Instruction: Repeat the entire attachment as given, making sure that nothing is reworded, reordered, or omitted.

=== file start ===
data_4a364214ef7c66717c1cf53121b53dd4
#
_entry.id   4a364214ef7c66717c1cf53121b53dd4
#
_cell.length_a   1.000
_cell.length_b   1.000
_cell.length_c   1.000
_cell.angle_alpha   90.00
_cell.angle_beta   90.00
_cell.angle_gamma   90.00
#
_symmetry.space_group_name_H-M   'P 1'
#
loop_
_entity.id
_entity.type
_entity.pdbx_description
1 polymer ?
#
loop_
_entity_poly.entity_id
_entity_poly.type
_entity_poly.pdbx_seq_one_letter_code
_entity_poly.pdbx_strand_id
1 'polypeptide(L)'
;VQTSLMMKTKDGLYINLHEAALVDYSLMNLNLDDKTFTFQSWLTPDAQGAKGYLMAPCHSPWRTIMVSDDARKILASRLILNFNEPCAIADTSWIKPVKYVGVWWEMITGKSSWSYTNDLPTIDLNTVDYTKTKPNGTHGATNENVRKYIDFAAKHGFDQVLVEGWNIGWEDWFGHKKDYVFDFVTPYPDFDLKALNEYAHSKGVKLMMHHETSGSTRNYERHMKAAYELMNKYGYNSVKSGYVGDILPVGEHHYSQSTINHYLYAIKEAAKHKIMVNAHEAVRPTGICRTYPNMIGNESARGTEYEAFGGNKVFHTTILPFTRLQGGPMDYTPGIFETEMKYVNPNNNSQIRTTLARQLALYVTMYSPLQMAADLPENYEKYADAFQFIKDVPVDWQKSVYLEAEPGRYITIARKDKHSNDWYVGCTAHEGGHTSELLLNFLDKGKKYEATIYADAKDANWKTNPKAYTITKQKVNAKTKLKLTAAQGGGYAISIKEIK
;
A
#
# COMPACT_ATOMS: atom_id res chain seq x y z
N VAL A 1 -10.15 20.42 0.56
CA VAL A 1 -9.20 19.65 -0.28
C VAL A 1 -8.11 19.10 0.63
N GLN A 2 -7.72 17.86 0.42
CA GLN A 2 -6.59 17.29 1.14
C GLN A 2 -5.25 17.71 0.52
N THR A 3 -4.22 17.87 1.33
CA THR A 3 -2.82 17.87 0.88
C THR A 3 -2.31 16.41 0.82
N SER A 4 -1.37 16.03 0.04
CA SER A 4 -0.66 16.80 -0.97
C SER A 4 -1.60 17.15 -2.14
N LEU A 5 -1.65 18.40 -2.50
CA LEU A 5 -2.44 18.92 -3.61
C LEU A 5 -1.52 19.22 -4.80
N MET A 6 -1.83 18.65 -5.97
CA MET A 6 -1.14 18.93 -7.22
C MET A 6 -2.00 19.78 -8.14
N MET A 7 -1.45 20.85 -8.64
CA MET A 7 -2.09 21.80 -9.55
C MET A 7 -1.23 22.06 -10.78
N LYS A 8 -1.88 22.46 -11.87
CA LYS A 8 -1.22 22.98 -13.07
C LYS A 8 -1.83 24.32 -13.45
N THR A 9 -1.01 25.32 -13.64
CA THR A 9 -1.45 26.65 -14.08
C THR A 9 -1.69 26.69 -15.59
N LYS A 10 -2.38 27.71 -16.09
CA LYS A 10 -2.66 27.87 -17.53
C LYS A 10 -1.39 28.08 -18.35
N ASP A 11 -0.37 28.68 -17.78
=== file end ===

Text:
data_4a364214ef7c66717c1cf53121b53dd4
#
_entry.id   4a364214ef7c66717c1cf53121b53dd4
#
_cell.length_a   1.000
_cell.length_b   1.000
_cell.length_c   1.000
_cell.angle_alpha   90.00
_cell.angle_beta   90.00
_cell.angle_gamma   90.00
#
_symmetry.space_group_name_H-M   'P 1'
#
loop_
_entity.id
_entity.type
_entity.pdbx_description
1 polymer ?
#
loop_
_entity_poly.entity_id
_entity_poly.type
_entity_poly.pdbx_seq_one_letter_code
_entity_poly.pdbx_strand_id
1 'polypeptide(L)'
;VQTSLMMKTKDGLYINLHEAALVDYSLMNLNLDDKTFTFQSWLTPDAQGAKGYLMAPCHSPWRTIMVSDDARKILASRLILNFNEPCAIADTSWIKPVKYVGVWWEMITGKSSWSYTNDLPTIDLNTVDYTKTKPNGTHGATNENVRKYIDFAAKHGFDQVLVEGWNIGWEDWFGHKKDYVFDFVTPYPDFDLKALNEYAHSKGVKLMMHHETSGSTRNYERHMKAAYELMNKYGYNSVKSGYVGDILPVGEHHYSQSTINHYLYAIKEAAKHKIMVNAHEAVRPTGICRTYPNMIGNESARGTEYEAFGGNKVFHTTILPFTRLQGGPMDYTPGIFETEMKYVNPNNNSQIRTTLARQLALYVTMYSPLQMAADLPENYEKYADAFQFIKDVPVDWQKSVYLEAEPGRYITIARKDKHSNDWYVGCTAHEGGHTSELLLNFLDKGKKYEATIYADAKDANWKTNPKAYTITKQKVNAKTKLKLTAAQGGGYAISIKEIK
;
A
#
# COMPACT_ATOMS: atom_id res chain seq x y z
N VAL A 1 -10.15 20.42 0.56
CA VAL A 1 -9.20 19.65 -0.28
C VAL A 1 -8.11 19.10 0.63
N GLN A 2 -7.72 17.86 0.42
CA GLN A 2 -6.59 17.29 1.14
C GLN A 2 -5.25 17.71 0.52
N THR A 3 -4.22 17.87 1.33
CA THR A 3 -2.82 17.87 0.88
C THR A 3 -2.31 16.41 0.82
N SER A 4 -1.37 16.03 0.04
CA SER A 4 -0.66 16.80 -0.97
C SER A 4 -1.60 17.15 -2.14
N LEU A 5 -1.65 18.40 -2.50
CA LEU A 5 -2.44 18.92 -3.61
C LEU A 5 -1.52 19.22 -4.80
N MET A 6 -1.83 18.65 -5.97
CA MET A 6 -1.14 18.93 -7.22
C MET A 6 -2.00 19.78 -8.14
N MET A 7 -1.45 20.85 -8.64
CA MET A 7 -2.09 21.80 -9.55
C MET A 7 -1.23 22.06 -10.78
N LYS A 8 -1.88 22.46 -11.87
CA LYS A 8 -1.22 22.98 -13.07
C LYS A 8 -1.83 24.32 -13.45
N THR A 9 -1.01 25.32 -13.64
CA THR A 9 -1.45 26.65 -14.08
C THR A 9 -1.69 26.69 -15.59
N LYS A 10 -2.38 27.71 -16.09
CA LYS A 10 -2.66 27.87 -17.53
C LYS A 10 -1.39 28.08 -18.35
N ASP A 11 -0.37 28.68 -17.78